Bringing games like Pokemon Go into the classroom may help students learn and practice multiple modes of communication, from writing to gestures, a new paper suggests.
The author of the paper, Emily Howell, is working with teachers to develop new ways to incorporate digital tools in the classroom. The focus of Howell’s work is two-fold—to give students equitable access to technology and help them build multimodal communication skills.
That means not only using technology to consume information or replace traditional classroom tools, but also experimenting with new forms of communication, says Howell, an assistant professor in Iowa State University’s School of Education.
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“It’s not just giving students the technology and letting them play, it’s really guiding that interaction…”
Instead of having students read a book on a tablet or use the computer to type an assignment, they need to learn how to create and upload videos or build graphics and maps to convey their message.
Howell’s suggestion of having students play Pokemon Go to build these skills may seem a bit unconventional. However, after playing the smartphone game with her own children, she saw how it could help students with writing and research in ways that align with Common Core standards.
Howell says engaging students through Pokemon Go, a game many are already playing outside the classroom, also generates interest and connects students to their work.
“It is important to give students authentic choices that really have meaning in their lives,” Howell says. “We need to encourage them to develop questions, research the answers and then share that information in writing.”
For example, a common assignment is to have elementary students write an essay on how to make a peanut butter and jelly sandwich—a task students can easily explain, but not a genuine question many have, Howell says. Pokemon Go, like many video games, provides players with limited information or what Howell describes as “just in time learning.” As a result, players have questions about how to use certain tools or advance to the next level.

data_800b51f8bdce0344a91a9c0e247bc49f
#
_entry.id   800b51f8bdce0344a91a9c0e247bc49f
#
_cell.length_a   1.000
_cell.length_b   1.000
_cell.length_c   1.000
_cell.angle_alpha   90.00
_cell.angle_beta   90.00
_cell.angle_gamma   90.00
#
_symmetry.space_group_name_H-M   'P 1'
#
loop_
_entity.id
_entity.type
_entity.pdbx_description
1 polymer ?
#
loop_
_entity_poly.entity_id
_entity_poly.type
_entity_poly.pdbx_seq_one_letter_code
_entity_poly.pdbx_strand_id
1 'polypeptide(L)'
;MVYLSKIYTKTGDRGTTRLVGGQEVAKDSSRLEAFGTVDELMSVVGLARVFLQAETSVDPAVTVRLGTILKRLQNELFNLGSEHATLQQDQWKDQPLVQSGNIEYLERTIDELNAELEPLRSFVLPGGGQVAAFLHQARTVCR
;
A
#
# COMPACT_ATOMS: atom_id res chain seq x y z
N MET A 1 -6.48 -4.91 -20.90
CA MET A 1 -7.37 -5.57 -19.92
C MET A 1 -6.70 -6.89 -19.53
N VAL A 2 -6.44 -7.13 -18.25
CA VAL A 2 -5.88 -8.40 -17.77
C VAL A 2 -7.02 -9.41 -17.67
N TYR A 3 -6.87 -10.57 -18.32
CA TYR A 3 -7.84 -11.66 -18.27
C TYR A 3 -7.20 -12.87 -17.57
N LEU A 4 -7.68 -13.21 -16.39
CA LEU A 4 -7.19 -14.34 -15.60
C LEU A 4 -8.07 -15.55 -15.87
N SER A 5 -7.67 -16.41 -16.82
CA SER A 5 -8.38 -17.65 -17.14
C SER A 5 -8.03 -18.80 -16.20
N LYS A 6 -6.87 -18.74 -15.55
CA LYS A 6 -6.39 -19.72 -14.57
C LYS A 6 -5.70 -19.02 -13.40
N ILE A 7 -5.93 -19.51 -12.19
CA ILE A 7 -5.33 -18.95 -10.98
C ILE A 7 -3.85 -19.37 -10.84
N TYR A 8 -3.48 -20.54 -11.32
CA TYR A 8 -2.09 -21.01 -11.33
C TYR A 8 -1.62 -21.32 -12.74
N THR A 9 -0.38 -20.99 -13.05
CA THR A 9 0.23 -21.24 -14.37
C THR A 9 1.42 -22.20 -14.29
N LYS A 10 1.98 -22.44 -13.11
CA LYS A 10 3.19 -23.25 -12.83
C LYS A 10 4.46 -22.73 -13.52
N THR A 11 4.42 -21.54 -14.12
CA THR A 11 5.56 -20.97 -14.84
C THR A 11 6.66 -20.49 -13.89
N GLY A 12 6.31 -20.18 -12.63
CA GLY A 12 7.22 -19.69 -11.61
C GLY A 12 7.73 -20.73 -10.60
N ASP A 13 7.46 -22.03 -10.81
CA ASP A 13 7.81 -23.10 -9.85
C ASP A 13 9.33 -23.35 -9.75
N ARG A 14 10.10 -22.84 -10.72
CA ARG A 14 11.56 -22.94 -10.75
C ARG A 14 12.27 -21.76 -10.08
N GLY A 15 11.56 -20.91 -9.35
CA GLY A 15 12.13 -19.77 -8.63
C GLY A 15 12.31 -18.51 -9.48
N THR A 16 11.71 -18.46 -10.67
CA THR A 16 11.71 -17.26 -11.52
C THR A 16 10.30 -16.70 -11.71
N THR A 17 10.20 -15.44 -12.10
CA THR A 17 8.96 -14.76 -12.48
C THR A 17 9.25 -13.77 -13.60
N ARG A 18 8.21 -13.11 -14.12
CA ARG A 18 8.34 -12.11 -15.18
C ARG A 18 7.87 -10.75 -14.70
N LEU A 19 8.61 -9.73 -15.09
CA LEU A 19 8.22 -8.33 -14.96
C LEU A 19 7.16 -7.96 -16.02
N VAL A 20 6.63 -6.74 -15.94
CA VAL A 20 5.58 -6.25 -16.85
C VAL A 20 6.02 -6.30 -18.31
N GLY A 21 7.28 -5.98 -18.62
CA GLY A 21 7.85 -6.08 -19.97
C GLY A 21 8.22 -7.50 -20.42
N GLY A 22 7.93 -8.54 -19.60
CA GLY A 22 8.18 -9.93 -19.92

Playing the game with her own children, Howell watched their enthusiasm in researching and finding the answers to these questions. They were even more excited to share their knowledge with her and their grandmother, who was also playing the game.
In a paper published in the journal The Reading Teacher, Howell explains how teachers can have students identify questions about Pokemon Go, find the answers, and present their findings in different formats.
Pokemon Go incorporates different modes of communication—gestures, visuals, and directions—which makes it a good fit for the classroom, Howell says. Players see the character on their phone, the character is integrated into a map, and the player controls catching the character. Pokemon Go illustrates the need to understand multimodal text, which reflects how we communicate with others, she says.
“We don’t just send a text or email; we have a live chat or video conferences. Anytime teachers can find something that students are already doing, and comes in multimodal form, they can harness that interest and teach students about the tool’s potential,” Howell says.
Even more than conventional tools such as a paper and pen, teachers must provide a framework for using digital tools. Howell says students need to understand conventional literacy skills, but also learn how to upload files or design elements on a page that are not in a linear progression.
“It’s not just giving students the technology and letting them play, it’s really guiding that interaction so they can express meaning,” Howell says.
Share your work
To make the assignment even more authentic, Howell suggests giving students an outlet to share their work with people outside of the classroom. Many school districts create secure, online platforms where students can share work with family and friends and receive feedback. Knowing that others will view their work helps students develop writing styles for different audiences, not just their teacher, Howell says.
“It makes the assignment more authentic and helps with motivation and understanding the purpose for writing,” she says. “It has academic as well as social benefits.”
The Center for Educational Transformation at the University of Northern Iowa supported the work.
Source: Iowa State University
Original Study DOI: 10.1002/trtr.1565
Article by Angie Hunt-Iowa State